“This was a hard year because we lost that group of girls… that group was really special”
When we asked her about her teammates, you could really hear the mix of pride and sadness in Mattie’s voice. She looks back over her five years as a Pronghorn and recognizes many great teammates over that time. There is definite affection for the group of girls that she joined the program with, and those who were a year ahead of her and really helped bring her into the program. Looking back over 2019-20’s season, Mattie says, “This was a hard year because we lost that group of girls. Every year new girls come in and you make friends with them, but that group was really special.” Mattie brightens noticeably when we ask her about what that group of girls is up to now, and she proudly confirms that many of them are still active in hockey in one way or another, either coaching or playing beer league and keeping in touch with each other along the way. She also gave a special shout-out to Heidi Shaw, the team’s trainer. Mattie says that Heidi worked with her through her entire 5 years as a Pronghorn and recognizes her as someone who has always been there to support her and the team.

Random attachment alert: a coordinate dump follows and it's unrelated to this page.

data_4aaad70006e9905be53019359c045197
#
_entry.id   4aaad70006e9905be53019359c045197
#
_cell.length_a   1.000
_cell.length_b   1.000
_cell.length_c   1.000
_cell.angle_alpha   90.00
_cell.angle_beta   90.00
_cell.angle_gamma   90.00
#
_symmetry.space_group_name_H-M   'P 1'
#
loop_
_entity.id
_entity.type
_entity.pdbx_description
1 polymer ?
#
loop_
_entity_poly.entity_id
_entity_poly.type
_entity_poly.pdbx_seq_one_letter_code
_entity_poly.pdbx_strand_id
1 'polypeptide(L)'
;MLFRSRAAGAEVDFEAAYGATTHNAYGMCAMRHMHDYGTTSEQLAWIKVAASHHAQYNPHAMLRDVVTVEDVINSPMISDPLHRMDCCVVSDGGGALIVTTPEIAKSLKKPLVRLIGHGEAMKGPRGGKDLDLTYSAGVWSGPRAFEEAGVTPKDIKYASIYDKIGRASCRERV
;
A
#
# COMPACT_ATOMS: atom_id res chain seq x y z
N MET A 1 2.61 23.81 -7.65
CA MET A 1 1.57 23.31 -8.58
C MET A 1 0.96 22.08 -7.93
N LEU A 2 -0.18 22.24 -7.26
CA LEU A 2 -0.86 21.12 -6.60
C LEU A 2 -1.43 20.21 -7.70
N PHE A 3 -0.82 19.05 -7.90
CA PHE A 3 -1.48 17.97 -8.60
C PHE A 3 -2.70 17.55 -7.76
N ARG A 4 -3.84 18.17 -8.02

Mattie’s career has had several notable successes. Prior to becoming a Pronghorn, Mattie won the Westerns (regional championship) at the high school level with Notre Dame. In her year after high school but before the Horns, she was on the silver medal JWHL team that year, who earned that honour after coming from behind several times in the tournament and nearly upsetting the tournament favourites in the final game. As a Pronghorn, she fondly remembers a 6 game winning streak in her first year, a year which saw the Horns Women’s team nationally ranked in Canada.
Before stepping onto the ice for any game, Mattie tries to stay loose and likes to fool around with her teammates. She admits to having a small superstition around always putting her right skate and shin pad on first, then the left, in that order every time. She is also always the last one out of the change room. It’s a routine she developed in her 2nd year as a Pronghorn and continued through to her final year as Captain this past year.
“I’m really excited for the program, and I can see the change ahead.”